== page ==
FRANKFURT (Reuters) - Silicon Valley online education start-up Udacity is spinning off a company that will develop self-driving taxis, taking aim at the likes of Uber Technologies Inc [UBER.UL], the company said on Thursday.
Udacity was co-founded by Sebastian Thrun, who was also the co-founder of the Google X research lab that led development of Google’s self-driving car.
The new company, dubbed Voyage Auto, will not build its own cars but retrofit existing vehicles.
“I’m starting a new thing with great friends called Voyage Auto,” Chief Executive Oliver Cameron said on his LinkedIn page. “We’re deploying autonomous taxis to real users very, very soon.”
Cameron is a former VP engineering and product at Udacity. He said on his LinkedIn page that “Voyage is building an extremely cheap and safe autonomous taxi service”.
Voyage will operate independently from Udacity, which will hold an undisclosed stake in the company.
Udacity is worth more than $1 billion. It is betting that its focus on vocational courses for professionals, as well as its work for global companies such as Google, will help it to stand out in the fast-growing online education industry.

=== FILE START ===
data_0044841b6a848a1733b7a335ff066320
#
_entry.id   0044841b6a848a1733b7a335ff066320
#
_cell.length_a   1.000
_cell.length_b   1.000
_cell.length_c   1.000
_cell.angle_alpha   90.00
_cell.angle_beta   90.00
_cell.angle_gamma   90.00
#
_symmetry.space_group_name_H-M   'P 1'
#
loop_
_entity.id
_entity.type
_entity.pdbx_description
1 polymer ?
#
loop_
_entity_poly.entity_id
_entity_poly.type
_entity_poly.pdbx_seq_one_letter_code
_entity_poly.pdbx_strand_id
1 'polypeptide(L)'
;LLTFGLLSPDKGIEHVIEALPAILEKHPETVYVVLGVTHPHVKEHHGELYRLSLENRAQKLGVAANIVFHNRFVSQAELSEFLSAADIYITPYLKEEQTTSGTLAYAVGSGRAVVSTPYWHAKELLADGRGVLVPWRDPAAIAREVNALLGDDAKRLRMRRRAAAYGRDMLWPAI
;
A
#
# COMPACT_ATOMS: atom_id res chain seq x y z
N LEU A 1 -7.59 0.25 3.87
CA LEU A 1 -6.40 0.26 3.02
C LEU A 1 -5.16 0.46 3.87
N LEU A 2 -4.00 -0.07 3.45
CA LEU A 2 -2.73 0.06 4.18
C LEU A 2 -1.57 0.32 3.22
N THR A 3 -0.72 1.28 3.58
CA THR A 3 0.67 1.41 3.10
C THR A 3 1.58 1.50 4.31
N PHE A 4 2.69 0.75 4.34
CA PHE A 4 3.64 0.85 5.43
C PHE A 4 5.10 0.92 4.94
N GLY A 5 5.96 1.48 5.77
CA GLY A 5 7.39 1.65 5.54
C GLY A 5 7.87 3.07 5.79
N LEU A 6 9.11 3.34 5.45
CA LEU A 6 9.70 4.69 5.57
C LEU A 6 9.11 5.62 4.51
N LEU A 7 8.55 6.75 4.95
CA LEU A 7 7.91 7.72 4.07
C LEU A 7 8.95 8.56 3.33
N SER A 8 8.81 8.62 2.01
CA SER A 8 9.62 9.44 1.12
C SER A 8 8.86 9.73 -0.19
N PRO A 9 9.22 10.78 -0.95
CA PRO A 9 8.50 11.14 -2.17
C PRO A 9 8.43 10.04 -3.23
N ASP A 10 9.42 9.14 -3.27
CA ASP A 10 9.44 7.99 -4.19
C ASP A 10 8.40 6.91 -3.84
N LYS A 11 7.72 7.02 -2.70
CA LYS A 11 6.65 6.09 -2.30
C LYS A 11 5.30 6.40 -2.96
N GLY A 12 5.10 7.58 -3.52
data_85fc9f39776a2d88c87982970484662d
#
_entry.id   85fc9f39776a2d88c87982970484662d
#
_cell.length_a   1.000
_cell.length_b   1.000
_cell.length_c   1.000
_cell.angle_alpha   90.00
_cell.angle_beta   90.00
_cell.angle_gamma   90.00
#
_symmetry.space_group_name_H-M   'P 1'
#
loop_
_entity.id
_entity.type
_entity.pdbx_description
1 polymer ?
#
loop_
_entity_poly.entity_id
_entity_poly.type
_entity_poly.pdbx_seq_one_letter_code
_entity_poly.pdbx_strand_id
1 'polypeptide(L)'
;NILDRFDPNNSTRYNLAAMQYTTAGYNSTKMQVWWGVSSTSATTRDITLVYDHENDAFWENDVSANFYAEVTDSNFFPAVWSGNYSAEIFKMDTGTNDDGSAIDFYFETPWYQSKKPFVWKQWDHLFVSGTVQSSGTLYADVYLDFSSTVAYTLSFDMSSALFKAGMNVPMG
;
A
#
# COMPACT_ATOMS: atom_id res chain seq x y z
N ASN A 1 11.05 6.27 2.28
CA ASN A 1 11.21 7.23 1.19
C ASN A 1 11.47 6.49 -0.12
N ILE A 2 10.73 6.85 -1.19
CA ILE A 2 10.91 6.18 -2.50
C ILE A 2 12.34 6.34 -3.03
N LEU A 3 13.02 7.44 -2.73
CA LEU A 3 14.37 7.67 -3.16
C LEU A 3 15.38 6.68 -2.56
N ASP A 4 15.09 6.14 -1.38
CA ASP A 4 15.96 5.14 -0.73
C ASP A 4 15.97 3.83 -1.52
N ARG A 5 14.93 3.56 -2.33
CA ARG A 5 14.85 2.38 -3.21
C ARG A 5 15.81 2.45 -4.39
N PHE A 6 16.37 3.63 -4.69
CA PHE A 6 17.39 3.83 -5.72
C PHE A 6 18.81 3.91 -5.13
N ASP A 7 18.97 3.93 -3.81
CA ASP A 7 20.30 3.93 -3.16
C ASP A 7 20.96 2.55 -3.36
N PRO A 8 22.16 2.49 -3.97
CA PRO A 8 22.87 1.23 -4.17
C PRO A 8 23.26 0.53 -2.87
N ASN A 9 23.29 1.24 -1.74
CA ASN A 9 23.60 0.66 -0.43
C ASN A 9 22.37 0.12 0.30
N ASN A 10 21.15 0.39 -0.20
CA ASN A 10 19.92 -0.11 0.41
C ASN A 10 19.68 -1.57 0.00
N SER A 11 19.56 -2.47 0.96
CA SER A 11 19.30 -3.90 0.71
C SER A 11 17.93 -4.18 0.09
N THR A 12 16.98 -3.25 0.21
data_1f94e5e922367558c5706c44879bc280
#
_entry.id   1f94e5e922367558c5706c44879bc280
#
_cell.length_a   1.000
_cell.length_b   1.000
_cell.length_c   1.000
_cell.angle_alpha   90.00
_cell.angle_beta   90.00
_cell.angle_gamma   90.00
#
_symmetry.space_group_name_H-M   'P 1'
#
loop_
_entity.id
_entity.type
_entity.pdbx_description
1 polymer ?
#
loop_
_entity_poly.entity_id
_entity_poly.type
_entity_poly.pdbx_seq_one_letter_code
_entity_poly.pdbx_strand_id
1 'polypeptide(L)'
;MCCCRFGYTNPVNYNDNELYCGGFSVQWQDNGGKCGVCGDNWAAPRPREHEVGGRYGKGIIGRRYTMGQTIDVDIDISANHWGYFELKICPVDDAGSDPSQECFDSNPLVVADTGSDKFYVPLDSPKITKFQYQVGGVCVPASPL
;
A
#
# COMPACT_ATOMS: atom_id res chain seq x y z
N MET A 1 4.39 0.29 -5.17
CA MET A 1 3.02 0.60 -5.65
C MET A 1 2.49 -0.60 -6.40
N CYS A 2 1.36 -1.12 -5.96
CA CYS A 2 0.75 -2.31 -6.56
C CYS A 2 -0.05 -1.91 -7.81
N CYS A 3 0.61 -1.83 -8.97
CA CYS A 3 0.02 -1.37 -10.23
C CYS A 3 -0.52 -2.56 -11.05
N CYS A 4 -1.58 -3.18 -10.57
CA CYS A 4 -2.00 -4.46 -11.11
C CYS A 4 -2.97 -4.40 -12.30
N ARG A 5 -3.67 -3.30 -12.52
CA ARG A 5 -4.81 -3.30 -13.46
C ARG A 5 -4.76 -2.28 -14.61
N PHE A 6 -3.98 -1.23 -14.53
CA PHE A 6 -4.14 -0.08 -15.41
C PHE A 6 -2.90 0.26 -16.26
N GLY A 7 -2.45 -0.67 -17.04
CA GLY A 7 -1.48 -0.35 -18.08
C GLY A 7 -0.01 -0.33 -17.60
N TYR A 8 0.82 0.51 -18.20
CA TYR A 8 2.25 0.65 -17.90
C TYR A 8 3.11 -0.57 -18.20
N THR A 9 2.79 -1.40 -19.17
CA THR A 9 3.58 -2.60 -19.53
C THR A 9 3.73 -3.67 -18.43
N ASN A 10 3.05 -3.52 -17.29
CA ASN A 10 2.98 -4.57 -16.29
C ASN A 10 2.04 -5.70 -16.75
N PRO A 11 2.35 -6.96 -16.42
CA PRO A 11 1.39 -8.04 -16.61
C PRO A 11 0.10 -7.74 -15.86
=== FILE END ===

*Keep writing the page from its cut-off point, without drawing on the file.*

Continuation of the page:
Udacity has an education program for developers of self-driving cars. It has been followed by more than 6,600 students worldwide, the company said in a statement.
Mercedes-Benz, BMW, Nvidia and Delphi are among the companies that have hired students from the program.
The LinkedIn page of Voyage Auto showed it had 4 employees.
Business Insider reported first about Voyage Auto. It said Voyage would not be using any of the technology built by Udacity’s students, citing Chief Marketing Officer Shernaz Daver.
Reporting by Harro ten Wolde; Editing by Georgina Prodhan and Tom Heneghan
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